Laugh'd the blue eyes without a stain.
And I untighten'd next the tress
 About her neck; her cheek once more
Blush'd bright beneath my burning kiss:
 I propp'd her head up as before,
                                           50
 Only, this time my shoulder bore
Her head, which droops upon it still:
 The smiling rosy little head,
So glad it has its utmost will,
 That all it scorn'd at once is fled,
                                           55
 And I, its love, am gain'd instead!
Porphyria's love: she guess'd not how
 Her darling one wish would be heard.
And thus we sit together now,
 And all night long we have not stirr'd,
                                           60
 And yet God has not said a word!
Annabel Lee

by Edgar   Allan Poe

It was many and many a year ago,
  In a kingdom by the sea,
That a maiden there lived whom you may know
  By the name of Annabel Lee;
And this maiden she lived with no other thought
  Than to love and be loved by me.

I was a child and she was a child,
  In this kingdom by the sea:
But we loved with a love that was more than love--
  I and my Annabel Lee;
With a love that the winged seraphs of heaven
  Coveted her and me.

And this was the reason that, long ago,
 In this kingdom by the sea,
A wind blew out of a cloud, chilling
 My beautiful Annabel Lee;
So that her highborn kinsman came
 And bore her away from me,
To shut her up in a sepulchre
 In this kingdom by the sea.

The angels, not half so happy in heaven,
 Went envying her and me--
Yes!--that was the reason (as all men know,
 In this kingdom by the sea)
That the wind came out of the cloud by night,
 Chilling and killing my Annabel Lee.

But our love it was stronger by far than the love
 Of those who were older than we--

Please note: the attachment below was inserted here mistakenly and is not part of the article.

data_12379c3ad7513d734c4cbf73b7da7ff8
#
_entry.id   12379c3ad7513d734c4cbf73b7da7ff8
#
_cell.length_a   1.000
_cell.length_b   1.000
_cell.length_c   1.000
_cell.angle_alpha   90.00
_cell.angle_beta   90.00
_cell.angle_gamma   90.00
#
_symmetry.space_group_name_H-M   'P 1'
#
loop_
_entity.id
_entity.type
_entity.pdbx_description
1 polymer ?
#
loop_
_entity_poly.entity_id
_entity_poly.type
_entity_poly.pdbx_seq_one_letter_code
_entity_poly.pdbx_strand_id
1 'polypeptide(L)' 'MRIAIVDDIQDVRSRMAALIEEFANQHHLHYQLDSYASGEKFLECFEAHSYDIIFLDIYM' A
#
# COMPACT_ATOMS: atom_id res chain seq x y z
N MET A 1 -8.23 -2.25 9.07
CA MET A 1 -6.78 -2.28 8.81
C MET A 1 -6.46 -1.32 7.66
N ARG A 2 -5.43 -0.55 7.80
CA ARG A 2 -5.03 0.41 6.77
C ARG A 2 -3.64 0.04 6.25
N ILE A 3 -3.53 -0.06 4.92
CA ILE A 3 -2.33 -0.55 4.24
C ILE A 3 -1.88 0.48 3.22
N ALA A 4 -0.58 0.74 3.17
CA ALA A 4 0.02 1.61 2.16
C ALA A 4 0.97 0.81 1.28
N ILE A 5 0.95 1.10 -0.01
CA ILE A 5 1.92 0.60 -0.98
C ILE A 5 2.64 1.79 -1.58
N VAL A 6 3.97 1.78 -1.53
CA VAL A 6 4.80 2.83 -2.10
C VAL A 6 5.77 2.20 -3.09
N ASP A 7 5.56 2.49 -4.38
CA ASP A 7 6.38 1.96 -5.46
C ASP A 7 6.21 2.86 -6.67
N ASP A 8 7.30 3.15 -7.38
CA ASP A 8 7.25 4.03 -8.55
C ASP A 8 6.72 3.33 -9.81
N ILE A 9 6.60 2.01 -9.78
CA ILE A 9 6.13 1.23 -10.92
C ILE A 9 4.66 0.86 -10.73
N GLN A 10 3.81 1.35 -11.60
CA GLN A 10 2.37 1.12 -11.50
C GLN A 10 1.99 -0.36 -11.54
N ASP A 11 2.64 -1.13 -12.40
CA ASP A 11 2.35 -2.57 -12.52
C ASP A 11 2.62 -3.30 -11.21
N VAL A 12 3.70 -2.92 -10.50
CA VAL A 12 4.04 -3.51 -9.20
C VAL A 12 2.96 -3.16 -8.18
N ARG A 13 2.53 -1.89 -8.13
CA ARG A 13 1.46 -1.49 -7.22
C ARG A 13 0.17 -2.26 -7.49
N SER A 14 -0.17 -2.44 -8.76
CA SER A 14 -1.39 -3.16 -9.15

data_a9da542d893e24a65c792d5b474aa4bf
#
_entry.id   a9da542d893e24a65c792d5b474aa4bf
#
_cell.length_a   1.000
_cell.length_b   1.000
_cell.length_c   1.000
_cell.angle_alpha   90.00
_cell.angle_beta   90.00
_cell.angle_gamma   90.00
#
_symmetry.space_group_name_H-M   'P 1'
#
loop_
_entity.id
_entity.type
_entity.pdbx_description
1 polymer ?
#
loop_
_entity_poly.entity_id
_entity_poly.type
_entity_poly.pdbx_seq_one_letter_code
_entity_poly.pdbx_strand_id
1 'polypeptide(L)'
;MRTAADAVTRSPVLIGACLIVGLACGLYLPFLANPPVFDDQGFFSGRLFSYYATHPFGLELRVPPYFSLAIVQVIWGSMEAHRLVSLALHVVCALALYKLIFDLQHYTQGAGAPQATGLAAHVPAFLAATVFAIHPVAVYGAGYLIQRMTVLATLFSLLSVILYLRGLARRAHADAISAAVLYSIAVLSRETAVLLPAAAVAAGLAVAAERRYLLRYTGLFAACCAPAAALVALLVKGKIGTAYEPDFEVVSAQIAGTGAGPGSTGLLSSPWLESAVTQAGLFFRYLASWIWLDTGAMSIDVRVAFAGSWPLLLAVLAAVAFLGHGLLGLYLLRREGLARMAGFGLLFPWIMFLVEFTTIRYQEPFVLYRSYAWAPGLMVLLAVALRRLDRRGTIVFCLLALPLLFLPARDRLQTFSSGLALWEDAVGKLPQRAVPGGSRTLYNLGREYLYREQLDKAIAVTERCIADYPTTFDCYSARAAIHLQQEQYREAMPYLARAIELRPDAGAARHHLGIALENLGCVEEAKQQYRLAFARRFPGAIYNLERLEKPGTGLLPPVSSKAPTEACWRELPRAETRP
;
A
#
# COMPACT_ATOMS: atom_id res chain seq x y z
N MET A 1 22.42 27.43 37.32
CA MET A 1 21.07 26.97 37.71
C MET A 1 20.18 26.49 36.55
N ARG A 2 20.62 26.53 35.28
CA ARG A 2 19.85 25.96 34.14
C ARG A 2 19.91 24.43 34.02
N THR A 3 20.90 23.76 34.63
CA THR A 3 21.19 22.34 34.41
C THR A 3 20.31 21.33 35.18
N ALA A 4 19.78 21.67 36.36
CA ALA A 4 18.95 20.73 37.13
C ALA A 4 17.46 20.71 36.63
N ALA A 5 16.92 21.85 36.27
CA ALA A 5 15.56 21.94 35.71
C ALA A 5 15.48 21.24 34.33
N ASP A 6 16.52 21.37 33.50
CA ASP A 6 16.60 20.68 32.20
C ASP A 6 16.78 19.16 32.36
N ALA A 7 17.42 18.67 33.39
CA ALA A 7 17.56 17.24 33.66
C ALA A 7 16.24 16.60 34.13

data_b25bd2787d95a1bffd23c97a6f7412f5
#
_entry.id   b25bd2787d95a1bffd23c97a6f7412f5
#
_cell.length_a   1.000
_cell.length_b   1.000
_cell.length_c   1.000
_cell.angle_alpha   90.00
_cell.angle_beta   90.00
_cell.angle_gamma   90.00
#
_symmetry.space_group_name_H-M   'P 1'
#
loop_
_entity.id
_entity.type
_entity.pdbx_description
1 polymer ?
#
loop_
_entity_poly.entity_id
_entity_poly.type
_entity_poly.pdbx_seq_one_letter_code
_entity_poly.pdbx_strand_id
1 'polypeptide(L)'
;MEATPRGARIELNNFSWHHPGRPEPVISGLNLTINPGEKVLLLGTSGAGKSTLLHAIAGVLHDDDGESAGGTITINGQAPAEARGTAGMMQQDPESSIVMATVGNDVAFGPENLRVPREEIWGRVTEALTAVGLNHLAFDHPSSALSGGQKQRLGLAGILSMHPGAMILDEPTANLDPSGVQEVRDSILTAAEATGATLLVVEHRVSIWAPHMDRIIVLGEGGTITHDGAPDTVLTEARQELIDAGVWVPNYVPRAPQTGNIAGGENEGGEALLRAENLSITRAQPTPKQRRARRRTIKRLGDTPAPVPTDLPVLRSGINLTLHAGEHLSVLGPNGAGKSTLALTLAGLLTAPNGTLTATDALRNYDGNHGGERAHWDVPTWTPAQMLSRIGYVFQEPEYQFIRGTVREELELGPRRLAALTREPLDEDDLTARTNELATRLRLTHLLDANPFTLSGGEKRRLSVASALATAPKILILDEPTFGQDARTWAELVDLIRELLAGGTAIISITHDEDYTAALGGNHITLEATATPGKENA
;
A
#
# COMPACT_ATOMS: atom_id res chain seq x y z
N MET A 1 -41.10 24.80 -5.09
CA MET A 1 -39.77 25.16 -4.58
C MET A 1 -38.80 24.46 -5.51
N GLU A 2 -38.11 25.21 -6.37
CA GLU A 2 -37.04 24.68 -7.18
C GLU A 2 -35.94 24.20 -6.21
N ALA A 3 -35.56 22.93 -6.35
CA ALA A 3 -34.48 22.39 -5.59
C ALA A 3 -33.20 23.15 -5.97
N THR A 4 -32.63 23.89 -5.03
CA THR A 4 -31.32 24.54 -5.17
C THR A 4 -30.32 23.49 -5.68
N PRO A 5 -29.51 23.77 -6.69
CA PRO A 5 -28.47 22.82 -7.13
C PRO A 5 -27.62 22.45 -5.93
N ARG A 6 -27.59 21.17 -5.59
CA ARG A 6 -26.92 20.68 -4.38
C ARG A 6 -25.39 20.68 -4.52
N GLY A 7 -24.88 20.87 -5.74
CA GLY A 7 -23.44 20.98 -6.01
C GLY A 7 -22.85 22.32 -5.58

Of many far wiser than we--
And neither the angels in heaven above,
 Nor the demons down under the sea,
Can ever dissever my soul from the soul
 Of the beautiful Annabel Lee:

For the moon never beams, without bringing me dreams
 Of the beautiful Annabel Lee;
And the stars never rise, but I feel the bright eyes
 Of the beautiful Annabel Lee;
And so, all the night-tide, I lie down by the side
Of my darling--my darling--my life and my bride,
 In her sepulchre there by the sea,
 In her tomb by the sounding sea.
The Raven by Edgar Allan Poe

Once upon a midnight dreary, while I pondered, weak and weary,
Over many a quaint and curious volume of forgotten lore--
While I nodded, nearly napping, suddenly there came a tapping,
As of some one gently rapping, rapping at my chamber door.
"'Tis some visiter," I muttered, "tapping at my chamber door--
Only this and nothing more."

Ah, distinctly I remember it was in the bleak December,
And each separate dying ember wrought its ghost upon the floor.
Eagerly I wished the morrow;--vainly I had sought to borrow
From my books surcease of sorrow--sorrow for the lost Lenore--
For the rare and radiant maiden whom the angels name Lenore--
Nameless here for evermore.

And the silken sad uncertain rustling of each purple curtain
Thrilled me--filled me with fantastic terrors never felt before;
So that now, to still the beating of my heart, I stood repeating
"'Tis some visiter entreating entrance at my chamber door--
Some late visiter entreating entrance at my chamber door;
This it is and nothing more."

Presently my soul grew stronger; hesitating then no longer,
"Sir," said I, "or Madam, truly your forgiveness I implore;
But the fact is I was napping, and so gently you came rapping,
And so faintly you came tapping, tapping at my chamber door,
That I scarce was sure I heard you"--here I opened wide the door--
Darkness there and nothing more.

Deep into that darkness peering, long I stood there wondering, fearing,
Doubting, dreaming dreams no mortals ever dared to dream before;